Questions about Kev Hopgood
Everything starts with the brief, whether it’s for a one off illustration or a comic strip. Formats for comic scripts vary, but they all share a lot of similarities with film scripts. The action on each page is divided into panels, usually between five or seven. The aim is to arrive at a page design that has a good balance between visual storytelling and dialogue. The action of a panel is described for the artist to work from followed by the dialogue that each character is saying. Once I’ve read and digested the script I draw small thumbnails that indicate the position of characters, the camera angles of the scene and an indication of the placement of word balloons. I then blow these
thumbnails up to A3 and work up a tighter pencil on layout paper. Once the client has approved the pencils I scan the pencils into my computer and work up the final high resolution artwork. The linework is drawn on a Wacom tablet using a program called Clip Studio Paint and colour rendering is added using Photoshop. Finally word balloons and sound effects are added using Illustrator.
The advent of the internet has simplified the creation process considerably. When I was drawing Iron Man for Marvel Comics we were relying on Fed-Ex for everything. We first had to get the pencil pages I drew across the Atlantic to the inking artist so they could create the linework. Then the artwork had to go to the lettering artist who’d place the word balloons. Next the artwork went to the colouring artist who’d mark up the colour plates. Then it’d go back to the editor for final checks and finally to the printers. All this was done on a twenty two pages a month schedule. I sometimes wonder how we did it, yet we did. Nowadays artwork can be sent to the printer with a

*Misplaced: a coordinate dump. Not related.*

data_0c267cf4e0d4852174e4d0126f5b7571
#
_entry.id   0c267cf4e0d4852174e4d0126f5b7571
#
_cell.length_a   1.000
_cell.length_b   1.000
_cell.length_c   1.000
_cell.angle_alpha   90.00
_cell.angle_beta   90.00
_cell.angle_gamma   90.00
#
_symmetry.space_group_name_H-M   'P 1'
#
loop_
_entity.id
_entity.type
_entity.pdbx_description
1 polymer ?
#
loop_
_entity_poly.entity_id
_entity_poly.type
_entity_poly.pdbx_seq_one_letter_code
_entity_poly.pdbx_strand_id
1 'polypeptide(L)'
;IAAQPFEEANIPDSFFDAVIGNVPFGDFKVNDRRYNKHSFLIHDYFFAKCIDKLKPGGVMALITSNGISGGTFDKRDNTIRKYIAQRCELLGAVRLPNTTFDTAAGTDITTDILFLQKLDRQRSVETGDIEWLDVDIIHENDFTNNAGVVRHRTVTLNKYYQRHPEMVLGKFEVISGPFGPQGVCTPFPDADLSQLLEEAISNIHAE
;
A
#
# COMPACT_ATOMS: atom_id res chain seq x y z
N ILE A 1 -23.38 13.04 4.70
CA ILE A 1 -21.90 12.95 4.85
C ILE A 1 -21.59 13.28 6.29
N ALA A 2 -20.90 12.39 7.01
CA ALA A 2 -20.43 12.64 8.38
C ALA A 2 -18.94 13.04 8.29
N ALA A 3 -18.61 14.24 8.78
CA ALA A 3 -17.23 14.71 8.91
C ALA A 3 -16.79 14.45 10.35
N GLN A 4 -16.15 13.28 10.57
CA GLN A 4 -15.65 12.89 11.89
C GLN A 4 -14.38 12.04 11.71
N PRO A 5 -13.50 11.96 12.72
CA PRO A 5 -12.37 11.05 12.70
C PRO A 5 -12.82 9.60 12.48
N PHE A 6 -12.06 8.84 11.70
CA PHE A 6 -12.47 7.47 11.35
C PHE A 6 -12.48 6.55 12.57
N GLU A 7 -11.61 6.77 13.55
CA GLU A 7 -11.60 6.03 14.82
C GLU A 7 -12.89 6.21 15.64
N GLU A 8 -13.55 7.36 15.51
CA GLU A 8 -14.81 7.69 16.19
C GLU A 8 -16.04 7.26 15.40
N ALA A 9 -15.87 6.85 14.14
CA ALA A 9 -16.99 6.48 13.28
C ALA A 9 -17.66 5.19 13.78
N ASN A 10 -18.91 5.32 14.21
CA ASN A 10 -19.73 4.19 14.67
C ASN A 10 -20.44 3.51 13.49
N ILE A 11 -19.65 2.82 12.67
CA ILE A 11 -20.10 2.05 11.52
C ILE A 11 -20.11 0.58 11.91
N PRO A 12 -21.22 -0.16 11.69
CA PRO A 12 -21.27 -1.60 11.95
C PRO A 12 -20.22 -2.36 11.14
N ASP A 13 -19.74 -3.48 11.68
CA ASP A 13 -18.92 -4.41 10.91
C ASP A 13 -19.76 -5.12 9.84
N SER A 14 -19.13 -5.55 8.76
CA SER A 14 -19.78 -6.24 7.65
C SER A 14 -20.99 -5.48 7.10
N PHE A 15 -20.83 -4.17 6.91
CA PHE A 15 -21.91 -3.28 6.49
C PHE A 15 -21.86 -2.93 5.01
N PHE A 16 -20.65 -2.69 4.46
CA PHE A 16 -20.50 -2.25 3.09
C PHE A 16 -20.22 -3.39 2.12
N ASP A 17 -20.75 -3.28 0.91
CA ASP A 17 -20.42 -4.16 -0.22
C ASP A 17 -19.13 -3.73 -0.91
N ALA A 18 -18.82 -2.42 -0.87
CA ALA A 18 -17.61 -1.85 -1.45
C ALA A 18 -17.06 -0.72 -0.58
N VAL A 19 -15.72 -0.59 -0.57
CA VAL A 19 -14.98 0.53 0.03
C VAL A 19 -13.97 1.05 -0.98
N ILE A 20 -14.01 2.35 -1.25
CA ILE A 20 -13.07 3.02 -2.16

click of a button.
It’s a real buzz to have something I had a hand in creating appear on the big screen. Marvel were kind enough to fly me and my wife to LA for the Avengers 2 premier which was a blast. War Machine was only supposed to be appearing in the comic for a couple of issues, so it’s gratifying that he’s still around.
It varies depending on the complexity of the artwork. When I was pencilling a regular monthly book for Marvel I’d aim to get between five or seven pencilled pages off on a Fed-Ex delivery a week
When I was drawing Iron Man the writer Len Kaminski employed what is sometimes called “The Marvel Method.” It’s somewhat loser than the full script method I described earlier. I might get a description saying “Iron Man battles the Hulk over three pages in a nuclear power station. It ends when Iron Man is knocked through a wall and into the reactor core.” The benefit of this method is it gives the artist space to really go to town on the storytelling. Len would work on the dialogue after seeing my pencils which often helped the action and the dialogue mesh together seamlessly.
Like a lot of artists I’ve tried my hand at writing. I’ve written two novels “Dead in the Water” and “Murder Con”, both currently available on Amazon!
After leaving art school in Leeds I had a good ten year run where I got to draw almost exclusively for the comic book market. There was a huge boom in comics sales in the Nineties which coincided with my time on Iron Man. Perhaps inevitably the boom was followed by a bust. I saw it coming and decided I needed to diversify and moved sideways into book publishing, working up a version of my style that was suitable for a younger audience. I’m finding that when I’m asked to draw graphic novels these days the commission is just as likely to come from a book publisher as a traditional comic book publisher.
I’m best known for my work on Iron Man, so that has to be up there. I really liked the science fiction elements on the book that I could really get my teeth into. Another less well known favourite is the Darkblade strip I drew for Games Workshop written by Dan Abnett. Prior to getting the gig I’d worked on a Warhammer computer game and really relished the opportunity to explore the fantasy world further.